When buying or selling real estate, the transaction often requires granting an easement to provide access, either physically or to utilities like water or electricity. Briefly, an easement is the right of one property owner to use another's property for a specific purpose. Commonly, easements are in the form of a right of way that allows the owners of a neighboring lot to pass over another’s land to access their own. An easement could also allow placement of a well or access to a public water supply. Alternatively, a negative easement could provide that the owner of a lot will actually refrain from using his or her property in certain ways. For example, a view easement could limit the height of any buildings to protect the easement holder's views.
When acquiring property for a specific purpose, it is essential to make sure that you acquire all necessary rights to achieve your goals. For example, if you are purchasing property without direct public road access, you will need some form of easement to access the property. If you are purchasing property because of the great view, you may want to consider if a negative easement could protect that view long term. When evaluating whether an easement will achieve your objectives there are two key factors that need to be considered. First, does the easement’s scope fit your needs? Second, is the physical location of the easement appropriately defined?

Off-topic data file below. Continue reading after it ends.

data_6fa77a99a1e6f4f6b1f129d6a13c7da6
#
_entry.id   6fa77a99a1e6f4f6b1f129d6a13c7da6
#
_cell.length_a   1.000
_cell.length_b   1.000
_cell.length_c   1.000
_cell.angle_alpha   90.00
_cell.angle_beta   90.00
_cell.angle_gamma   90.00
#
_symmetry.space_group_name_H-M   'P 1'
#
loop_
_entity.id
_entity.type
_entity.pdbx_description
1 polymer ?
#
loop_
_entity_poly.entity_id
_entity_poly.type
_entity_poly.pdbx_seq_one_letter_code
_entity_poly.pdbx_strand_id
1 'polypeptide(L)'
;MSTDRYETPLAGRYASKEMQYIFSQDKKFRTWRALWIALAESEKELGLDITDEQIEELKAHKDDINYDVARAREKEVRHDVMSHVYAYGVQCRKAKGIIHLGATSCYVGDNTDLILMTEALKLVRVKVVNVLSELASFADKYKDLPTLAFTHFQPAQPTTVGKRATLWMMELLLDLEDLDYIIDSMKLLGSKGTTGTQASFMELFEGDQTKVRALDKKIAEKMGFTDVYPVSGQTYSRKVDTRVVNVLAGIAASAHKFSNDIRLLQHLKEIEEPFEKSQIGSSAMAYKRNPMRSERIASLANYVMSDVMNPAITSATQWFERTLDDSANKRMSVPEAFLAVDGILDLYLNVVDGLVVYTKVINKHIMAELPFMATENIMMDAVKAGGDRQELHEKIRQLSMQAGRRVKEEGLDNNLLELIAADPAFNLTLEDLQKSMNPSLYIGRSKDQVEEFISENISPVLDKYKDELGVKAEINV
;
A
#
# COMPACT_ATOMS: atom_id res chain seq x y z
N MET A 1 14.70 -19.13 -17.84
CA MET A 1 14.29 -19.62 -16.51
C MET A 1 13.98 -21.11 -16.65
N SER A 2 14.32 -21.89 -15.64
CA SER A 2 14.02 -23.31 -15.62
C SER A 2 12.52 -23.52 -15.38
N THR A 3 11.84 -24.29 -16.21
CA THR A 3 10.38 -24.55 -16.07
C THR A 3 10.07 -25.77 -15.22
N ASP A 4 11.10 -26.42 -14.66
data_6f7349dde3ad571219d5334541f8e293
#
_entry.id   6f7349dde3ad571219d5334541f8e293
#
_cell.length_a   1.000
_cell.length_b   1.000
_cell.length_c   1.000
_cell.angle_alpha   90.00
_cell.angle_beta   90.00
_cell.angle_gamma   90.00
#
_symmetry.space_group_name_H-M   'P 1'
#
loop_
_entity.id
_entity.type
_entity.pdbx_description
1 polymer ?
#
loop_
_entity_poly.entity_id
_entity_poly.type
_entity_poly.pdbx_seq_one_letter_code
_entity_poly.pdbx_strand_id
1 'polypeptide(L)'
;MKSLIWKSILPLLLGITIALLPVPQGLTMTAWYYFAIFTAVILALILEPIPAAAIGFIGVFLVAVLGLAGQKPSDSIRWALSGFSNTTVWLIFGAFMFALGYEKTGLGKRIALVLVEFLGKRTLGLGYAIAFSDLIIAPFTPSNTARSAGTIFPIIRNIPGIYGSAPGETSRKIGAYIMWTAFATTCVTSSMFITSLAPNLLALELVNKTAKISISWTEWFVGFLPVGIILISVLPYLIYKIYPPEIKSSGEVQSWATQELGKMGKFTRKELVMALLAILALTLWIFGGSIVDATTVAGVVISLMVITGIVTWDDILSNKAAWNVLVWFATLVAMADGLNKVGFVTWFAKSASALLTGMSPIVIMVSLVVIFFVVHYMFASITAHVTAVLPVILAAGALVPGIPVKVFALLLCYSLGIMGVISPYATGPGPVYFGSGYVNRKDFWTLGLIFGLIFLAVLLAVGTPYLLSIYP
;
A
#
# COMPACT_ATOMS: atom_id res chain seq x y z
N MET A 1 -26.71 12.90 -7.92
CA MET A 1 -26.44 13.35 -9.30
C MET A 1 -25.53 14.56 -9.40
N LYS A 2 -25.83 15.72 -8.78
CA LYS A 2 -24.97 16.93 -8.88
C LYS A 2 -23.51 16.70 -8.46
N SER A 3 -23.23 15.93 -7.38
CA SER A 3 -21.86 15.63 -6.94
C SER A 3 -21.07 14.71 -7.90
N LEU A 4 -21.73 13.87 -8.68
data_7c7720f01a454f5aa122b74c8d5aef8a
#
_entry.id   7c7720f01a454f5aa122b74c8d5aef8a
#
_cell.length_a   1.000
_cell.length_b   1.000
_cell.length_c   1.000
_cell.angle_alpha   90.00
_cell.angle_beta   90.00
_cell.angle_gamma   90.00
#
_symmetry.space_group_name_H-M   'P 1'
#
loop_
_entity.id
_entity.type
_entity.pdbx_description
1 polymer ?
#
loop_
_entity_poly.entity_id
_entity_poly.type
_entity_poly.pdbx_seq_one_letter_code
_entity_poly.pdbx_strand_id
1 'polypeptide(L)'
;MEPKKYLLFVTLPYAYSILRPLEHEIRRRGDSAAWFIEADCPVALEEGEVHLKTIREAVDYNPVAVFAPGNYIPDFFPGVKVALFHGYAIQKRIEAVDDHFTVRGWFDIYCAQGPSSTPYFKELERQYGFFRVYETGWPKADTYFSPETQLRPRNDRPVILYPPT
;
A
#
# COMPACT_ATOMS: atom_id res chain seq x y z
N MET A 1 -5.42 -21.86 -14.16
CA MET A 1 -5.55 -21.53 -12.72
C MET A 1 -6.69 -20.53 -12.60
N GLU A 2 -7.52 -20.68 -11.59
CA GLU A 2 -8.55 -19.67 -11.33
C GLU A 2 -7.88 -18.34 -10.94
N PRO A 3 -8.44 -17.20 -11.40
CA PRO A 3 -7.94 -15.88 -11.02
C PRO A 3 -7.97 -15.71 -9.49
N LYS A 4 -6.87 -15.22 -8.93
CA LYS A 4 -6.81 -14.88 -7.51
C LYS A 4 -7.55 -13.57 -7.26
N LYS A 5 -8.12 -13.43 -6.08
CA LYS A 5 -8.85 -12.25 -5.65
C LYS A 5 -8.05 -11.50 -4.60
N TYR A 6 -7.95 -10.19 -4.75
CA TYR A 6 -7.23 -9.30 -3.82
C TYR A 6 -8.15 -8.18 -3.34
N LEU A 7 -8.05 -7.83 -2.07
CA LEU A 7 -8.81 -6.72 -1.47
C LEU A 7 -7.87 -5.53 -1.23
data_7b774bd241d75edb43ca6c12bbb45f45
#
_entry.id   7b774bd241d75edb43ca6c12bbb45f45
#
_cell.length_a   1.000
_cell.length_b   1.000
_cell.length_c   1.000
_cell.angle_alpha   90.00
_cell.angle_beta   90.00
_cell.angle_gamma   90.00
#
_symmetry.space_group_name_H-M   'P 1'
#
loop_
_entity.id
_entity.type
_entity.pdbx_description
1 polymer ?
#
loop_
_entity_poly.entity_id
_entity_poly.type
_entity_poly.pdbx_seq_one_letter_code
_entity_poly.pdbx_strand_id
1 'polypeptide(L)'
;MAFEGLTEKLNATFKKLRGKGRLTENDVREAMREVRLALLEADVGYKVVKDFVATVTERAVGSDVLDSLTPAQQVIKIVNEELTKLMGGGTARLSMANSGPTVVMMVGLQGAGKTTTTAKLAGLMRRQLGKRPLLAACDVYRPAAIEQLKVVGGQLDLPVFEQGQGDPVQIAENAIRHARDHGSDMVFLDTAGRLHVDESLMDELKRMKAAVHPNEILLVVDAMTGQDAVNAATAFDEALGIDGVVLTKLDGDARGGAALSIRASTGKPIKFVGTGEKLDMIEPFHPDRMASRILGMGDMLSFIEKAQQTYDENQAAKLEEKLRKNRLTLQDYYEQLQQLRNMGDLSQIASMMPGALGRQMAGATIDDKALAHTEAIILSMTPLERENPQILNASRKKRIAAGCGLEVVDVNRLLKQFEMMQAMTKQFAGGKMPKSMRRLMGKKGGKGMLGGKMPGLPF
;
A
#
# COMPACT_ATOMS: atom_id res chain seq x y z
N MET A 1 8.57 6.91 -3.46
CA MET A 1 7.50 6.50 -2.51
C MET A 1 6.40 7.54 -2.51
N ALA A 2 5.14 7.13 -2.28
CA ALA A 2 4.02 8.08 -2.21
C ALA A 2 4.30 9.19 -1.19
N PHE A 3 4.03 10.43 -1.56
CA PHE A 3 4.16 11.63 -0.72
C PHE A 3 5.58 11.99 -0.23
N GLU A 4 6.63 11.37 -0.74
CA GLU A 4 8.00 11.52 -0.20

Scope refers to how much and the kind of use the easement encompasses. For example, an easement for seasonal access to a single-family cottage would not include use for year-round access to multiple homes. The grantor will want to make sure that an easement deed is limited in scope so that it only includes the use that was contemplated. Conversely, someone acquiring an easement needs to ensure the easement is broad enough to meet his or her needs long term. So, if you’re buying a piece of land to develop, you need to be sure that any needed easements allow the uses you are planning for your project.
A clear definition of the physical location of the easement is important because the clearer the terms are, the less likely there will be disputes later. A property owner granting the easement does not want to grant broadly defined access of their entire lot. Therefore, language limiting the location is essential. The physical location could be defined in a variety of ways. It could simply state something along the lines of “existing road” or “existing well.” Alternatively, the easement could have a complete metes and bounds description that a surveyor could use to find the exact location. No matter how the location is defined, it is important that the description is clear and sets out what both parties agreed on.
Whenever buying real property it is helpful to consult with an attorney to ensure your goals are being achieved. An attorney can review the easement deed to make sure you are receiving what you bargained for.